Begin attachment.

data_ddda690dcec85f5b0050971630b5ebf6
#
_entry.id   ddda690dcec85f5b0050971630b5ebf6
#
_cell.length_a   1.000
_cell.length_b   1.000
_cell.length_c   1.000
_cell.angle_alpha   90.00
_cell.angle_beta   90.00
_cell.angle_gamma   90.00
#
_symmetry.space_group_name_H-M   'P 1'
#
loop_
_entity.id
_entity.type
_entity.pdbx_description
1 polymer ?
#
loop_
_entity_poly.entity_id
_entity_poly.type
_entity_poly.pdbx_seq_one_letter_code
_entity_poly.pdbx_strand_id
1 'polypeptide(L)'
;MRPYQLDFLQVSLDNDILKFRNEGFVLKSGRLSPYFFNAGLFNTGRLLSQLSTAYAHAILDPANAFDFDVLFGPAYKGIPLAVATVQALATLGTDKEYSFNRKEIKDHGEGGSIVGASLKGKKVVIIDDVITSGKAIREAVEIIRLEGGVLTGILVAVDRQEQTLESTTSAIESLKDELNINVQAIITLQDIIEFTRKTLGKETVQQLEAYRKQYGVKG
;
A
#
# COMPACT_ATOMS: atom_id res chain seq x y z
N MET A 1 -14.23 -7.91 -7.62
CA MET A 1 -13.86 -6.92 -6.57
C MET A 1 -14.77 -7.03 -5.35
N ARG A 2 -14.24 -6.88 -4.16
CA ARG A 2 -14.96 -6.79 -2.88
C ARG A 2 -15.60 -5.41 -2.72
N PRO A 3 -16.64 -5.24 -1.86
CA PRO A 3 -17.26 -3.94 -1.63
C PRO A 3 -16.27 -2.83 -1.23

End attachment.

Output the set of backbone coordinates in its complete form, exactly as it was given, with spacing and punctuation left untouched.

data_ddda690dcec85f5b0050971630b5ebf6
#
_entry.id   ddda690dcec85f5b0050971630b5ebf6
#
_cell.length_a   1.000
_cell.length_b   1.000
_cell.length_c   1.000
_cell.angle_alpha   90.00
_cell.angle_beta   90.00
_cell.angle_gamma   90.00
#
_symmetry.space_group_name_H-M   'P 1'
#
loop_
_entity.id
_entity.type
_entity.pdbx_description
1 polymer ?
#
loop_
_entity_poly.entity_id
_entity_poly.type
_entity_poly.pdbx_seq_one_letter_code
_entity_poly.pdbx_strand_id
1 'polypeptide(L)'
;MRPYQLDFLQVSLDNDILKFRNEGFVLKSGRLSPYFFNAGLFNTGRLLSQLSTAYAHAILDPANAFDFDVLFGPAYKGIPLAVATVQALATLGTDKEYSFNRKEIKDHGEGGSIVGASLKGKKVVIIDDVITSGKAIREAVEIIRLEGGVLTGILVAVDRQEQTLESTTSAIESLKDELNINVQAIITLQDIIEFTRKTLGKETVQQLEAYRKQYGVKG
;
A
#
# COMPACT_ATOMS: atom_id res chain seq x y z
N MET A 1 -14.23 -7.91 -7.62
CA MET A 1 -13.86 -6.92 -6.57
C MET A 1 -14.77 -7.03 -5.35
N ARG A 2 -14.24 -6.88 -4.16
CA ARG A 2 -14.96 -6.79 -2.88
C ARG A 2 -15.60 -5.41 -2.72
N PRO A 3 -16.64 -5.24 -1.86
CA PRO A 3 -17.26 -3.94 -1.63
C PRO A 3 -16.27 -2.83 -1.23